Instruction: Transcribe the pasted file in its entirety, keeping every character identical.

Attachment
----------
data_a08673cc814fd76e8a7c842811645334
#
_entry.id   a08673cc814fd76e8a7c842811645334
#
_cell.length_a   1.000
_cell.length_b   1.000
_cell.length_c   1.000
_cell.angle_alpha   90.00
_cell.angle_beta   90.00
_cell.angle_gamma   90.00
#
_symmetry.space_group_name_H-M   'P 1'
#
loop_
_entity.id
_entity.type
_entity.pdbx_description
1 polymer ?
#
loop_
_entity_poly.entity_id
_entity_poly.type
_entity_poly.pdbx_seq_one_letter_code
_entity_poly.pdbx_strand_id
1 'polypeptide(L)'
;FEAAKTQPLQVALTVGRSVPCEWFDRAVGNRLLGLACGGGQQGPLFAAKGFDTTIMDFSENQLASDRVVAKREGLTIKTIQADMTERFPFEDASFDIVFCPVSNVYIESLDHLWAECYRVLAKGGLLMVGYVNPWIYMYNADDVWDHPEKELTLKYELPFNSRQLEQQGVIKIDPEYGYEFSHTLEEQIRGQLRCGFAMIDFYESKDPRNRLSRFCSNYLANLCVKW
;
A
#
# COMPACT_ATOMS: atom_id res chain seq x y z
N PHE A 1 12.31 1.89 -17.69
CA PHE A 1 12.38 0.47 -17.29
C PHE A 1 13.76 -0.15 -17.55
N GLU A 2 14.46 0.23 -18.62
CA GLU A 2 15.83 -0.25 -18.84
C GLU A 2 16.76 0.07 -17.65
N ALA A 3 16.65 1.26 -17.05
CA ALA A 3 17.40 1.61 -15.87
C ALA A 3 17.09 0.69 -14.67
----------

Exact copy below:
data_a08673cc814fd76e8a7c842811645334
#
_entry.id   a08673cc814fd76e8a7c842811645334
#
_cell.length_a   1.000
_cell.length_b   1.000
_cell.length_c   1.000
_cell.angle_alpha   90.00
_cell.angle_beta   90.00
_cell.angle_gamma   90.00
#
_symmetry.space_group_name_H-M   'P 1'
#
loop_
_entity.id
_entity.type
_entity.pdbx_description
1 polymer ?
#
loop_
_entity_poly.entity_id
_entity_poly.type
_entity_poly.pdbx_seq_one_letter_code
_entity_poly.pdbx_strand_id
1 'polypeptide(L)'
;FEAAKTQPLQVALTVGRSVPCEWFDRAVGNRLLGLACGGGQQGPLFAAKGFDTTIMDFSENQLASDRVVAKREGLTIKTIQADMTERFPFEDASFDIVFCPVSNVYIESLDHLWAECYRVLAKGGLLMVGYVNPWIYMYNADDVWDHPEKELTLKYELPFNSRQLEQQGVIKIDPEYGYEFSHTLEEQIRGQLRCGFAMIDFYESKDPRNRLSRFCSNYLANLCVKW
;
A
#
# COMPACT_ATOMS: atom_id res chain seq x y z
N PHE A 1 12.31 1.89 -17.69
CA PHE A 1 12.38 0.47 -17.29
C PHE A 1 13.76 -0.15 -17.55
N GLU A 2 14.46 0.23 -18.62
CA GLU A 2 15.83 -0.25 -18.84
C GLU A 2 16.76 0.07 -17.65
N ALA A 3 16.65 1.26 -17.05
CA ALA A 3 17.40 1.61 -15.87
C ALA A 3 17.09 0.69 -14.67